If you delay taking benefits past your FRA, you’ll earn delayed credits. By waiting to age 70, you can increase your benefit amount by $1000 a month. Widowhood and divorce also affect benefits.
Determine when you should collect by performing a complete analysis of you and your spouse’s retirement income needs, including projected income streams based on various claiming ages.
Continue Tax Diversification
In a tax year where your income is high, consider withdrawing from your Roth IRA to decrease your taxable income. In years where your income is low, favor withdrawals from your traditional IRA accounts.
By aggressively withdrawing from traditional IRAs in low-income years, fewer assets will grow in those accounts thus less money will be subjected to the dreaded RMDs later on.
Later Retirement Years (After Age 72)
When you reach 72 you’ll be required to make withdrawals from your traditional IRAs, annuities, and usually from employer-sponsored retirement plans.
These RMDs kick in on most of your retirement accounts except for your Roth IRAs. You won’t have many opportunities to decrease these RMDs either, which typically amount to a 4% withdrawal in the first year and steadily increase after that.
With the amount you have to withdraw steadily increasing, your taxes will increase too. That’s why it’s so crucial to plan for this phase during the previous three phases, but there are some strategies you can still use once you’re here.
Tax-Efficient Charitable Planning
The qualified charitable distribution (QCD) allows people aged 70½ and over to donate money directly to charities from their IRAs in a tax-advantaged way.
Your total QCDs can’t total more than $100,000 in any given year per individual, but there are advantages compared to normal charitable gifts:
- A QCD counts towards your RMD for that year.
- The distribution is excluded from your taxable income, thus reducing the likelihood of other taxes on things like Social Security and Medicare premiums.
Very few people expect to itemize, so they’ll miss out on the income tax deduction for contributions to charities. However, you don’t need to itemize to benefit from a QCD because you’ll still get a full exclusion of that money from taxes.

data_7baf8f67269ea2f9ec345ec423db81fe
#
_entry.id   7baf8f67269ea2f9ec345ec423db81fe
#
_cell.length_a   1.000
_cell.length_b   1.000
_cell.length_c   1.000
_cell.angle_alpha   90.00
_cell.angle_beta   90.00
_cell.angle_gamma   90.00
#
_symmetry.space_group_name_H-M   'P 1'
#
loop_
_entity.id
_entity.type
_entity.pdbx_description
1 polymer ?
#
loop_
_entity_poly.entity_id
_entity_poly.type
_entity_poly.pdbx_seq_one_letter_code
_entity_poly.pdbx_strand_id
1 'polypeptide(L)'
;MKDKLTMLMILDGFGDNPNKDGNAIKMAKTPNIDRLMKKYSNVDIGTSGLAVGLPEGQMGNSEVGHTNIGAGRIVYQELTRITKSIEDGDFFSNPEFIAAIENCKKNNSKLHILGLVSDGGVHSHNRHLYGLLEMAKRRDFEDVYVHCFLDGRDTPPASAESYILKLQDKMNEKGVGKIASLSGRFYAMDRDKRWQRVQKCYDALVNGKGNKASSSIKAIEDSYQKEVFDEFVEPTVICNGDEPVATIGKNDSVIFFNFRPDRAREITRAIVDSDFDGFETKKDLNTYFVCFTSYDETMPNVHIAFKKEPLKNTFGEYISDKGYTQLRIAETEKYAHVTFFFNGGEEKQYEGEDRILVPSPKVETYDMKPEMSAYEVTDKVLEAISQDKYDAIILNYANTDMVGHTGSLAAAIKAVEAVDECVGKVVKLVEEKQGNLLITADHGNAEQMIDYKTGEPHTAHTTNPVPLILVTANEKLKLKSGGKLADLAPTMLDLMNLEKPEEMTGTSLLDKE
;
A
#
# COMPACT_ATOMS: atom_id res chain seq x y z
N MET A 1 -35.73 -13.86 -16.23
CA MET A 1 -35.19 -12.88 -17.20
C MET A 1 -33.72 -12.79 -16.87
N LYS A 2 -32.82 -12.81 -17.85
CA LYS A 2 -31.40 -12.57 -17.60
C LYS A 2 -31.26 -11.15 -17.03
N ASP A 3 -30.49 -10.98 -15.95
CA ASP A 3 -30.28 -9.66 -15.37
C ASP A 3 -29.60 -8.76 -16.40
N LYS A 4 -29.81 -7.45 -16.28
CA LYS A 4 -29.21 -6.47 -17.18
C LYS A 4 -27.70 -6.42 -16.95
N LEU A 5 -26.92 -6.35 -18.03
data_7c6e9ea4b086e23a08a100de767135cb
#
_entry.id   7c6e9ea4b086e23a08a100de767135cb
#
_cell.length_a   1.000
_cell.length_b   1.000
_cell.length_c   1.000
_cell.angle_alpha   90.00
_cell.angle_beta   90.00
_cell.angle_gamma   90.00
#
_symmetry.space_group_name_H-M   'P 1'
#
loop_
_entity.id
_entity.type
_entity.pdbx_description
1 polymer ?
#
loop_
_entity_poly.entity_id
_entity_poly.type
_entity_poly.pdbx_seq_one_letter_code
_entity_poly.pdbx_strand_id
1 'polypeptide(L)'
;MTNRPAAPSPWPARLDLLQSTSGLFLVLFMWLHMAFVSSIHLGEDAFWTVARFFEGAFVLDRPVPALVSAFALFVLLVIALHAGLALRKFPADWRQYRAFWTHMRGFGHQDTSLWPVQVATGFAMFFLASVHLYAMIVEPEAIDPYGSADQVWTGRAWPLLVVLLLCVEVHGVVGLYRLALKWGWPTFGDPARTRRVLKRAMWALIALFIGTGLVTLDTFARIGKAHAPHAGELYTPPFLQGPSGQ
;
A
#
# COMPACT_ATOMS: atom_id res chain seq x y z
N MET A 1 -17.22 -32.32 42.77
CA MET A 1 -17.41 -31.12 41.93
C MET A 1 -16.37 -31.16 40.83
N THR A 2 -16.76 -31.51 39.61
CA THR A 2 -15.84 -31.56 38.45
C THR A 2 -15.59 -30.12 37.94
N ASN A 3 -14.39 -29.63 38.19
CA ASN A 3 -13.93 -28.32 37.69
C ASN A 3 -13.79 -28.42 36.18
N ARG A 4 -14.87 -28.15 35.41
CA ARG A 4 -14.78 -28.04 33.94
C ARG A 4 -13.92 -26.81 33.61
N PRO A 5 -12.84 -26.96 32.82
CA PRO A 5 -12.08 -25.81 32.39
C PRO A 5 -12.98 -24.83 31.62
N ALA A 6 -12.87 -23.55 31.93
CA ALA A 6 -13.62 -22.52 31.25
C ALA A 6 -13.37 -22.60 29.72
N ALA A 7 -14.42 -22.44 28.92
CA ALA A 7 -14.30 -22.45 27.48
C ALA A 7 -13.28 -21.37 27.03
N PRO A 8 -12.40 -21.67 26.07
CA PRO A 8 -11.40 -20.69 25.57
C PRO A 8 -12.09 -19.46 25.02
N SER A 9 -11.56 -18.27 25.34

While QCDs are a great planning tool, it might still make sense to donate appreciated securities instead if you own them and plan to itemize.
Step-Up Basis Strategy
Consider locating assets to benefit from capital gains and losses.
This is a strategy for benefiting from certain complicated tax arrangements and is worth exploring with your financial advisor and tax professional in greater detail.
Beware the Widow’s Penalty
Your tax filing status can hurt you, especially after a loved one passes. Because you no longer file jointly in this scenario and have no changes in income, your tax bill will be higher.
Once you’re required to file as a single person your tax bracket will also possibly increase, along with Medicare premiums, Social Security taxes, and more.
Keep in mind that if you have a dependent child, the penalty may not kick in for two years.
Consider How You’ll Pay for Long-Term Care
Non-traditional long-term care policies called “hybrids” blend some long-term care (LTC) insurance and life insurance. These have become popular, but people often feel tempted to tap the policy to pay for long-term care costs. This is often a mistake.
For example, you can use insurance money instead to pay for expenses, leaving behind a tax-free life insurance benefit for your heirs. Or you could use IRA money to pay LTC expenses and leave tax-free insurance money and taxable IRA money.
Your situation is unique to you and it makes sense to explore options with a financial advisor.
Develop a Retirement Optimization Strategy
What you want is a tax strategy that manages your assets for an “optimal drawdown” so you pay as little in taxes as possible. This strategy should be revisited every year in retirement.
Practice tax diversification by using accounts in three categories: taxable, tax-deferred, and Roth.
Consider using a withdrawal sequence on a year-by-year basis, staying flexible about where you pull income from to take advantage of your tax situation each year.
There’s a lot more to retirement than just collecting from Social Security and your retirement accounts.
The right knowledge and advice can make all the difference in avoiding high tax bills and preserving your hard-earned assets.
As experienced financial professionals, we help clients like you figure out the best retirement plan for their situation, so that when they’re ready, they can retire gracefully with peace of mind.
Please connect with us and let us help you plan for your dream retirement. We would be delighted to go on the journey